When I was in the first years of my Army enlistment, I was trained as a Combat Medic and Corpsman. The medical corps’ slogan was “To Preserve The Fighting Strength.” We were all clear on our role: to keep the fighting soldiers healthy enough to continue the fight. Today, it is doubtful that many of us could even put up a fight compared to what our parents and grandparents could do.

Who cares? Why do we need to change?

Because we are no longer as safe as we think we are. The more we lose basic abilities, the more vulnerable we become to even mild threats.

If you need to bring down an overwhelming opponent, the best strategy is to weaken it first. In our case we have taken care of that ourselves. It’s almost like we are inviting opponents to take us down.

We have been teaching our adversaries how to defeat us!

How do you know where your opponent’s vulnerabilities lie? If you don’t know, then you allow your adversary to show you. Nature gets this. All predators, large and small, know that the least effective way to defeat an opponent is to confront them directly. The best plan is to make some small attacks with minimal risk to yourself and then observe how your opponent reacted. You stalk them, test them, observe them, taunt them and watch for openings. So, if you are Iran or China or Russia, or ISIS, what you would do is cause a crisis and then watch and document how the USA responds. Once you see how they communicate, organize, shift resources, react in defense, and reinforce their defenses, then you can find out where their weak spots are. That’s when you would attack all of the weakest points at once. Game over!

We did this in Iraq and Kuwait. The first Gulf War was over in a matter of days because we practiced what we called “Instant Thunder.” We hit every vital target of Saddam Hussein’s regime in one huge sweep. Overnight they were out of the war business. They couldn’t move, transport, communicate, resupply or even know what they were facing. Their only option was to give up and evacuate from Kuwait. But we did this with airstrikes and lots of traditional military moves.

Today’s wars are not always “military”…at first.

Recent weeks have held news of many attacks. Pipelines have been attacked and disabled large segments of our transportation network. Computer systems and power grids have been hacked and disabled large geographic areas. Government data bases have been hacked and vital information shared with countries who want to harm us. Our southern border is “hacked” daily by thousands of illegal invaders surrounded by innocent looking families and children seeking refuge. Our political system has been invaded by Islamists, Marxists, Communists and Socialists who have no intention of allowing Freedom and Democracy to endure. School boards and Universities have been infiltrated by racists and anarchists parading as normal citizens while eroding our education system from within. City councils have been infiltrated or even taken over by people who are hell-bent on weakening our police force, enabling BLM and Antifa thugs, erasing our societal sense of history, and selling us a new virus of Woke-ism that will make us afraid to speak to each other.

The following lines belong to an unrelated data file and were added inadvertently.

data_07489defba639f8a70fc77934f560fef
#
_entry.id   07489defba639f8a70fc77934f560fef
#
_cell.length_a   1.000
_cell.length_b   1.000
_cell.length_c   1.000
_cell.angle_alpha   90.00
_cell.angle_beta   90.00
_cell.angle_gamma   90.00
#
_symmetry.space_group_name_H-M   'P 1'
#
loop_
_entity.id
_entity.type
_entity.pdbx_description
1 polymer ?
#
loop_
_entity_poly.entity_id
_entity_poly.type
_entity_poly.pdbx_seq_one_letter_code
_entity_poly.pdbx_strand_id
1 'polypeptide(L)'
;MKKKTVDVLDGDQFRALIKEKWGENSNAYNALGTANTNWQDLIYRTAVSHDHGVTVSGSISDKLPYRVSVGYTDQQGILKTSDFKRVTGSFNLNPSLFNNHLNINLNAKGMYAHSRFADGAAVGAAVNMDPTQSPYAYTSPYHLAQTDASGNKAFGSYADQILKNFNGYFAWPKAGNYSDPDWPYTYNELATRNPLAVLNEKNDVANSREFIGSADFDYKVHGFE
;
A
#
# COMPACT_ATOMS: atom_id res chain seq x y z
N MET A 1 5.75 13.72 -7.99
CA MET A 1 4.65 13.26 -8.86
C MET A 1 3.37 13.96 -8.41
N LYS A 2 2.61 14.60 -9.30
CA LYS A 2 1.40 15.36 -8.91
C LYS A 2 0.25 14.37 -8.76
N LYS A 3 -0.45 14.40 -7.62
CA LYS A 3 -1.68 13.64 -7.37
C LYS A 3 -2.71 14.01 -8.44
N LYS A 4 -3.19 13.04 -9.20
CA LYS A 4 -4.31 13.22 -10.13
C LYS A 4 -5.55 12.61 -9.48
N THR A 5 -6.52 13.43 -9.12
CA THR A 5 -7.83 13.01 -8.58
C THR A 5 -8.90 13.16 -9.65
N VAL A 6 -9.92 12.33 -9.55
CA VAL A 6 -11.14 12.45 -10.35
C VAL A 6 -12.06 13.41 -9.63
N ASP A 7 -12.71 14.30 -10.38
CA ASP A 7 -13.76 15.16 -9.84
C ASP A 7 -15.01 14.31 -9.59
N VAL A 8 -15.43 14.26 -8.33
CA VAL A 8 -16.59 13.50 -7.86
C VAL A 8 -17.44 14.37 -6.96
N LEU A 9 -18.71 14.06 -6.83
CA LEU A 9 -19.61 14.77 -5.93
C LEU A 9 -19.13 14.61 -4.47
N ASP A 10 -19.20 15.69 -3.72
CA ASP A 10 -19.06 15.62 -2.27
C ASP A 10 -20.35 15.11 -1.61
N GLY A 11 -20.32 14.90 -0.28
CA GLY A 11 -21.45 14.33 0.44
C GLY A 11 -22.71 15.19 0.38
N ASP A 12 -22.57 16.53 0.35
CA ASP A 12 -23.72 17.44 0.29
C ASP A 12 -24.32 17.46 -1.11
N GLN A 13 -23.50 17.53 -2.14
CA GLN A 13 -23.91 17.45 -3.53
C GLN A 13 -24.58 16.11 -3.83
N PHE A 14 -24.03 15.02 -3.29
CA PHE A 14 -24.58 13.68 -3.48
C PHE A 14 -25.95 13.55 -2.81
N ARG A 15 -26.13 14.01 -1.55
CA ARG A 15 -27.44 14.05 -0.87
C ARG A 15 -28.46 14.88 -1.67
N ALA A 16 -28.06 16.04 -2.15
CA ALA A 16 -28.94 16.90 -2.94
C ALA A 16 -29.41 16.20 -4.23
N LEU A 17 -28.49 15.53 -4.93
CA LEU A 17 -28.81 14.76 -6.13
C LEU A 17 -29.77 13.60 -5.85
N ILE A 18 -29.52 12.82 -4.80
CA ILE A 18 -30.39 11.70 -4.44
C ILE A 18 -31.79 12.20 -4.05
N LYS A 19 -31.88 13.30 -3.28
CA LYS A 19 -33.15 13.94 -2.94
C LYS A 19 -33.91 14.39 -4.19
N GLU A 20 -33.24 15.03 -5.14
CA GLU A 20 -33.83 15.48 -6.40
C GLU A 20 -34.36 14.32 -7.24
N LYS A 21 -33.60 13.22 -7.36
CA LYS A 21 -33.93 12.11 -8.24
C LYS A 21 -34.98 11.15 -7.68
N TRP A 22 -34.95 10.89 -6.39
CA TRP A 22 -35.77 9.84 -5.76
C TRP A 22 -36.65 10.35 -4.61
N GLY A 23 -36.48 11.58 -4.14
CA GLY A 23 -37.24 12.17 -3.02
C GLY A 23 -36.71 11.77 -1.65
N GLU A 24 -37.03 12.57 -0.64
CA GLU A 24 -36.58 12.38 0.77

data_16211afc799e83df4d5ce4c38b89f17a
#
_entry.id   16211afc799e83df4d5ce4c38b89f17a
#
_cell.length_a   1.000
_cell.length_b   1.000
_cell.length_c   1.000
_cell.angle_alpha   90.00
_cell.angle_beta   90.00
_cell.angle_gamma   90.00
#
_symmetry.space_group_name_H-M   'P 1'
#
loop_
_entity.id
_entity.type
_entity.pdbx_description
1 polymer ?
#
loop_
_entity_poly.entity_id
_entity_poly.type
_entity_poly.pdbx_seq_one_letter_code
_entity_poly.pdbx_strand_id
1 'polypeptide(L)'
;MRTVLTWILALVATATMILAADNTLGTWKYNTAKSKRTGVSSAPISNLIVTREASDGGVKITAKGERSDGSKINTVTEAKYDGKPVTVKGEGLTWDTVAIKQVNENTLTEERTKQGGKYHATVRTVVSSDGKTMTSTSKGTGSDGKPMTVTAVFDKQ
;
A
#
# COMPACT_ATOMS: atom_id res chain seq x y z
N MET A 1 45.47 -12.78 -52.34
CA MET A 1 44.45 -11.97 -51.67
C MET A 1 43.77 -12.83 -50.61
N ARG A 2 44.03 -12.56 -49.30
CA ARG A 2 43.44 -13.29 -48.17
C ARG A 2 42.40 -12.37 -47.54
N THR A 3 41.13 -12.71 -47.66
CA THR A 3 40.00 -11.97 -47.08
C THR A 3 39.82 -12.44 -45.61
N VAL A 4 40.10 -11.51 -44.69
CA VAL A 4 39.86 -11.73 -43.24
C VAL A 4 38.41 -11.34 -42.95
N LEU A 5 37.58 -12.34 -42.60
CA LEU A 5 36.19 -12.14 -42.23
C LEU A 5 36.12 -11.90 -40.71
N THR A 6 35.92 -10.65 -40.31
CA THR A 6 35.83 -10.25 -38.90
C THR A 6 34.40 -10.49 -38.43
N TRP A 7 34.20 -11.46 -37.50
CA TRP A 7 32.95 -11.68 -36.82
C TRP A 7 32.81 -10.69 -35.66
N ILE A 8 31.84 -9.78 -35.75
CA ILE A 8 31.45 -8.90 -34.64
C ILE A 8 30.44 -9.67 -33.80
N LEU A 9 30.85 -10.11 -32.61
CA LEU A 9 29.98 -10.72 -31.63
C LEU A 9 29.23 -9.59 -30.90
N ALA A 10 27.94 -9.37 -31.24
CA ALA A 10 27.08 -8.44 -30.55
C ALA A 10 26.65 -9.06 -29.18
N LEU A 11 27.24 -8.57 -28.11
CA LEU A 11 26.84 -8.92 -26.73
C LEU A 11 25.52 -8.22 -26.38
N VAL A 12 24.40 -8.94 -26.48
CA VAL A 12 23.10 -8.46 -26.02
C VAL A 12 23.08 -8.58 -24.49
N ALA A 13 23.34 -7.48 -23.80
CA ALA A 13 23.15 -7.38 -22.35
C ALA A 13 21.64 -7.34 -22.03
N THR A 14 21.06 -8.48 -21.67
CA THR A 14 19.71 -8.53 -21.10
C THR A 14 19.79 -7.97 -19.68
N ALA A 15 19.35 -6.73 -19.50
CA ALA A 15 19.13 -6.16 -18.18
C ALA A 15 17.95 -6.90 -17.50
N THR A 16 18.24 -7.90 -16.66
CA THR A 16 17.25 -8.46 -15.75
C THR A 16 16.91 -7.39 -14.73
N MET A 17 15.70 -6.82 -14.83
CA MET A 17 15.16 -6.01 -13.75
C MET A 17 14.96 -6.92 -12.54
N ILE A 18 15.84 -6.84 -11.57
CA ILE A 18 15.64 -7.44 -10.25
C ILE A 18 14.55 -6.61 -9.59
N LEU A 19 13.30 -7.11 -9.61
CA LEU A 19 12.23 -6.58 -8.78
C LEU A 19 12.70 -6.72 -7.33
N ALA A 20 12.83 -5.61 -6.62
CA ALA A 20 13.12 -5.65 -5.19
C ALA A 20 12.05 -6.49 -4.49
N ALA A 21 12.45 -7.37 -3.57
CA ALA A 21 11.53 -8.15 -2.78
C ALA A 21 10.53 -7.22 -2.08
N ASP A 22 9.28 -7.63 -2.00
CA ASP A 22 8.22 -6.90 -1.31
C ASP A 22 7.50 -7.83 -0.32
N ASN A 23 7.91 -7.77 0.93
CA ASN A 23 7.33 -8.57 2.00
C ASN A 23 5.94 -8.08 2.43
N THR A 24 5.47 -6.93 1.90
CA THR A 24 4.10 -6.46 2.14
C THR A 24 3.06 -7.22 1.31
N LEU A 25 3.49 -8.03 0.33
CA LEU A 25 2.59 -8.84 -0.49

Every response we give to these threats also exposes our preferred defense strategies and therefore our weaknesses too. They ARE watching! Those who want to defeat America and replace us with a Marxist society are always watching. We need to show them our strength again. We need to become as self-sufficient and self-reliant, and well-connected with each other as we can. We need to become strong again. This must happen just like their taunting attacks have happened, on all levels, not just one.

If we fail to become stronger, more educated, more productive, more aware, more courageous, more caring about each other, more fiscally solvent, and more committed to our Constitution and our Democratic Republic, then we set up the Domino Effect for the bad guys. We cannot afford to line up our assets around wokeness, inclusion, convenience and luxury, lest everything falls from just one blow. We must become Good again, Strong again, Financially Sound again, Emotionally Mature again, Willing to Struggle again and Prepared again if we are to be safe.

As we can see from this Democrat administration, House and Senate, your votes really really count! One vote here and there that is cast, because you like what it symbolizes or “the message it sends”, erodes our ability to sustain our democracy! Don’t vote your feelings, vote your deepest American values. We have a lot of damage repair to do. Please: Vote for Conservative leaders at All levels for as many years as it takes to purge the weaknesses and poison of this Woke generation.

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Jim Cathcart, CSP, CPAE is an Executive MBA Professor, Author of 20 books, Hall of Fame Professional Speaker, Top 1% TEDx video (2.4 million views), US Army veteran, Singer/Songwriter, and Lifelong Motorcyclist. He is known as "Your Virtual VP" for his advisory work with organizations worldwide. Based in Texas...and proud of it!